When I accepted Ahmed's invitation to dinner, my initial thought was, "oh well, another home dinner". Been there done that, but of course he is a friend and our manager in Egypt so I should accept the offer. I found out what I had been missing.
Ahmed's father had been a general in the Egyptian Army and was a commando who was wounded in action. Now he works as a manager in the Coke plant in Cairo. His mother is a high school physics teacher and it surprised me when both set down at the dinner table, together with Ahmed's younger brother. There we ate, while his youngest sister, actually a 20 year old young lady, hid in shyness around the corner in a hall. She was invited to the table, but would not come. At the time, I imagined her to be perhaps a preteen. However, after some time, Ahmed's other sister, who is 22 and is to be married in August, arrived home and perhaps this encouraged her little sister to finally join us. By then, the dinner was over, but with the women on one side of the room and the men on the other, we had a nice visit, with no talk of business. With the whole family present, what began as just one of many invitations to dinner I have had in Egypt became a joy. I had been intending to leave early so that I could say my goodbyes to other friends, but I ended up regretting that I could not have stayed for many more hours with this family.
Though neither of Ahmed's parents were fluent in English the kids interpreted, and loving the culture of Egypt, we were both curious about each other. I enjoyed meeting Ahmed's father, who's adventures were impressive, but I must admit that I particularly enjoyed his mother, who was so very, very warm and kind, and obviously devoted to her family and children. Talking about them lit her eyes up and animated her and it was clear that this was one of the most loving families I had every had the honor to visit. Everyone opened up, and I found myself wanting to stay longer and longer, as Ahmed's mother scolded my unmarried manager about wanting grandchildren. As the oldest son, she apparently thinks that its time he delivers! Finally, in a mad rush, Ahmed drove me back to the Hotel Longchamps where I had to retrieve my laundry from Canada Cleaners before they closed. I wanted to make one more stop at the AUC bookstore, but alas it was already closed.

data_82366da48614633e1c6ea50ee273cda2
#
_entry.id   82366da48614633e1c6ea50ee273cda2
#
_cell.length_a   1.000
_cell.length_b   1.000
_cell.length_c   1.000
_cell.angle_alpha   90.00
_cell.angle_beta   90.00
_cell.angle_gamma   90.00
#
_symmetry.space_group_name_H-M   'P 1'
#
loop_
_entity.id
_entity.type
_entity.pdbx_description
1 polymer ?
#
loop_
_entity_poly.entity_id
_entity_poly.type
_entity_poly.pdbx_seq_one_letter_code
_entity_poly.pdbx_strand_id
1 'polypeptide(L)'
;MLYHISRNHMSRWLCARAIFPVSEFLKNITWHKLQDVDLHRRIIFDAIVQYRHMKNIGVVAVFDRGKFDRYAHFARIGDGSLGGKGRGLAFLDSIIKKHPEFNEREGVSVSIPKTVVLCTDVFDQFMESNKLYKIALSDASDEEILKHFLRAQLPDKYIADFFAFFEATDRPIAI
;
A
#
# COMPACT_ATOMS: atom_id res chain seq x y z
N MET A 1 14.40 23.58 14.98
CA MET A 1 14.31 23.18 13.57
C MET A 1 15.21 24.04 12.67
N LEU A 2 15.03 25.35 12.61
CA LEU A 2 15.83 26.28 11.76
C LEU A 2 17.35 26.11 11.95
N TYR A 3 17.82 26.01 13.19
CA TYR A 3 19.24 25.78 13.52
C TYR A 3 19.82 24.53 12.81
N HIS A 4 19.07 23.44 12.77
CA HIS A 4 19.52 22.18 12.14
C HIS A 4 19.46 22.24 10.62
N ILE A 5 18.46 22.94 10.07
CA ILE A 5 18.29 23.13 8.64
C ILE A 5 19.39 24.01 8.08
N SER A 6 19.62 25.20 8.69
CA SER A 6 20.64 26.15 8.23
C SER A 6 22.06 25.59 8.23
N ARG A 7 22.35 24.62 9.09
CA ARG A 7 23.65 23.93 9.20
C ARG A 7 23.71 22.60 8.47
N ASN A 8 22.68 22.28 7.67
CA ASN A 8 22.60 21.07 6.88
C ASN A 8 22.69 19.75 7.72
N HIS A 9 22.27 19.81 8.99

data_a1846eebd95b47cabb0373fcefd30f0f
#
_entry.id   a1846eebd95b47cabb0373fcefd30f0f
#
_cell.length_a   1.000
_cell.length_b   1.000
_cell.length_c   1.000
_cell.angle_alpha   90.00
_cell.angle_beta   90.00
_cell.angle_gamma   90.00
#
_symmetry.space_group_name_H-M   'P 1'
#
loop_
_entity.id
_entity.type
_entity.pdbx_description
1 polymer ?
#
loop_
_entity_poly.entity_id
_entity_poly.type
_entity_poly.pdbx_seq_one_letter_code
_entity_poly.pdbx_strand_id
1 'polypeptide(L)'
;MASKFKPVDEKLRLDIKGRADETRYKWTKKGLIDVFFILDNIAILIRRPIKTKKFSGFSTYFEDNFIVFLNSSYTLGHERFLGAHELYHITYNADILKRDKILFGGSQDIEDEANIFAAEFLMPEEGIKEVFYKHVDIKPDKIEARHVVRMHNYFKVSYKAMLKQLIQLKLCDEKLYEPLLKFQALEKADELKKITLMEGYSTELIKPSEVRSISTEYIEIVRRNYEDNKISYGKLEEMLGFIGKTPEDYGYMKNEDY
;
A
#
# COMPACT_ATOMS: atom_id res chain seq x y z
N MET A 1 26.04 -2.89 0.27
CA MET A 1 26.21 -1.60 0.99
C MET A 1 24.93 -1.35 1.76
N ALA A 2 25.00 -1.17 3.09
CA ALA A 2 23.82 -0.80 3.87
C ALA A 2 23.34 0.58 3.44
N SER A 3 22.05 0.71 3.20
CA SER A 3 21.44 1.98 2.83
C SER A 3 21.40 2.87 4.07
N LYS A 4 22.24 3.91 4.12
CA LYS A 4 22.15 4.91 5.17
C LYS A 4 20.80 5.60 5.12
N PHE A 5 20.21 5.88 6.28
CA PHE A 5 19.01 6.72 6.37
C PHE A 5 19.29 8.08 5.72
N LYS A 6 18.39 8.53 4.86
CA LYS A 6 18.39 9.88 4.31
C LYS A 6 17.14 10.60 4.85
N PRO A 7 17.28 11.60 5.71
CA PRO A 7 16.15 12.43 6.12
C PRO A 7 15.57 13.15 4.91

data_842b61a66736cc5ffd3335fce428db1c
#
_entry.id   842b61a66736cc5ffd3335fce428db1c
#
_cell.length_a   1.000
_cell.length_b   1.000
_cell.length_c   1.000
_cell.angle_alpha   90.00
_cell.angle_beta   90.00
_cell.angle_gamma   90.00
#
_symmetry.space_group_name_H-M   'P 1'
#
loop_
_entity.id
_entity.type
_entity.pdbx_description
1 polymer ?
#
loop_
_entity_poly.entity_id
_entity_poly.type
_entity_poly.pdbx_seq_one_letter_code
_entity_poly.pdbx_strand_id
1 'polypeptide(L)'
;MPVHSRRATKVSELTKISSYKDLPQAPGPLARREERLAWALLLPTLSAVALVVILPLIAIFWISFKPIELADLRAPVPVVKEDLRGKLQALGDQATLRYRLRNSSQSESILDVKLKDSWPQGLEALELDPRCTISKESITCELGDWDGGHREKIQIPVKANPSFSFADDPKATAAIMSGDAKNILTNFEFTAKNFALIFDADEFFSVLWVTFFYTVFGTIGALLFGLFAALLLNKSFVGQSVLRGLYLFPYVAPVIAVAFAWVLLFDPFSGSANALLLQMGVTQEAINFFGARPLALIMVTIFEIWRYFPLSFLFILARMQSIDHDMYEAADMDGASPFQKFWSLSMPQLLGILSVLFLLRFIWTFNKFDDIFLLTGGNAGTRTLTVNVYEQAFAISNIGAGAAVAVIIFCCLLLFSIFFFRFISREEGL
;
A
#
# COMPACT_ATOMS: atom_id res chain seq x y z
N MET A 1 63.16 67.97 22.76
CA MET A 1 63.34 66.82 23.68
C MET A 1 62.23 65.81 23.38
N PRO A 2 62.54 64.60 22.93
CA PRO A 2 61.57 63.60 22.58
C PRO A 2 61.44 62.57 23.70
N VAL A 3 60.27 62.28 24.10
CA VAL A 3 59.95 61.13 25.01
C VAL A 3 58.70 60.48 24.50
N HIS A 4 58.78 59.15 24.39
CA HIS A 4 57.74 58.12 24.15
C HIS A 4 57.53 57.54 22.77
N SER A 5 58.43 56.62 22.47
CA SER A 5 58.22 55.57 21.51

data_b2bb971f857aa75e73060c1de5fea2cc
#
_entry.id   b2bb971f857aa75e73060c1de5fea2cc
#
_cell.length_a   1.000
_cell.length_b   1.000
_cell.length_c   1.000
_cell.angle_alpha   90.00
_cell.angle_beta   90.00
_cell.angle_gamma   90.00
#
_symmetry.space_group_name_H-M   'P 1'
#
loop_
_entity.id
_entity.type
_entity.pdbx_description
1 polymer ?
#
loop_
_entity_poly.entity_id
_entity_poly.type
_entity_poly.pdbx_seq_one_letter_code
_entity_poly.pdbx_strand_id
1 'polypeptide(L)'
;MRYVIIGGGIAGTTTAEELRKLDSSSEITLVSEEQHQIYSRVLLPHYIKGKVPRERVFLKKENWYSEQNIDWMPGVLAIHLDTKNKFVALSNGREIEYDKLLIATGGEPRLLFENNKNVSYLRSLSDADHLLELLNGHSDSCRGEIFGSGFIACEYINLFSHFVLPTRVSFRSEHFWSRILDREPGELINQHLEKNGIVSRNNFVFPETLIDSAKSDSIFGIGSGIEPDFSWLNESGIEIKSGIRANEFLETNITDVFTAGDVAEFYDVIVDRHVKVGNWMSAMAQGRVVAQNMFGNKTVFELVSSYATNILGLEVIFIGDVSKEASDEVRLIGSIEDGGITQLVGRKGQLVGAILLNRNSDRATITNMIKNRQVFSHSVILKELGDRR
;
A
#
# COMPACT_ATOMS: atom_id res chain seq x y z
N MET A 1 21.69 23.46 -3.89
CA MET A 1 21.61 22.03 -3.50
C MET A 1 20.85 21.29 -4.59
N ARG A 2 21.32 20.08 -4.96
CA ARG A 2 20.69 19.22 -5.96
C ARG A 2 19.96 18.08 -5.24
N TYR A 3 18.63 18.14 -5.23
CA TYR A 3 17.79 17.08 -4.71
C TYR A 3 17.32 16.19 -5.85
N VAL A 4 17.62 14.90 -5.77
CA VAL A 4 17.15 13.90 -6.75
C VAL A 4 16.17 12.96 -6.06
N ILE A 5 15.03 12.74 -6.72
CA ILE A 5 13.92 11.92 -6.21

Then it was farewells all around. Goodbye Stephen Harvey, who will undoubtedly someday earn a nickname for being such an open and sincere scholar. He was visiting with a Japanese Egyptologists named Manami Yahata and a "Travel producer", named Fumiaki Konno, who doesn't do films about Egypt but rather produces tours. I will miss you. I will miss the staff of the Hotel Longchamps, who coddle me whether I like it or not, and of course, I will miss Hebba; sophisticated, worldly, loving Hebba, who it is such an honor to call a friend. Medhat came latter, and only then did I really understand what a friend he had become, and how much I will miss him. He bought me some Arabic protestant Christian tapes that I had admired when we first got together in Cairo.
Regrettably, I did not get to meet with some of my very oldest friends in Cairo, due to my late arrival back at the hotel, so here I have to say goodbye to Diaa. I really believe that if the world were made up of Diaa's there would be no war, no suffering and no hardship. He is a gentle soul who I so much admire and who displays all the characteristics of the very best of the Egyptian people. Goodbye to Nancy, Diaa's good friend and an American who is "living her dream" in Egypt. And goodbye to Karen, who I have known from our BBS but only now have finally met in person, and to Gogo and some of the other gang who I had the misfortune to completely miss. Hoose, you are too busy and we should have had dinner and many more meetings, but goodbye for now and we will always be brothers. In leaving I find myself already planning my next return, because I love you all and the Egypt that I leave behind.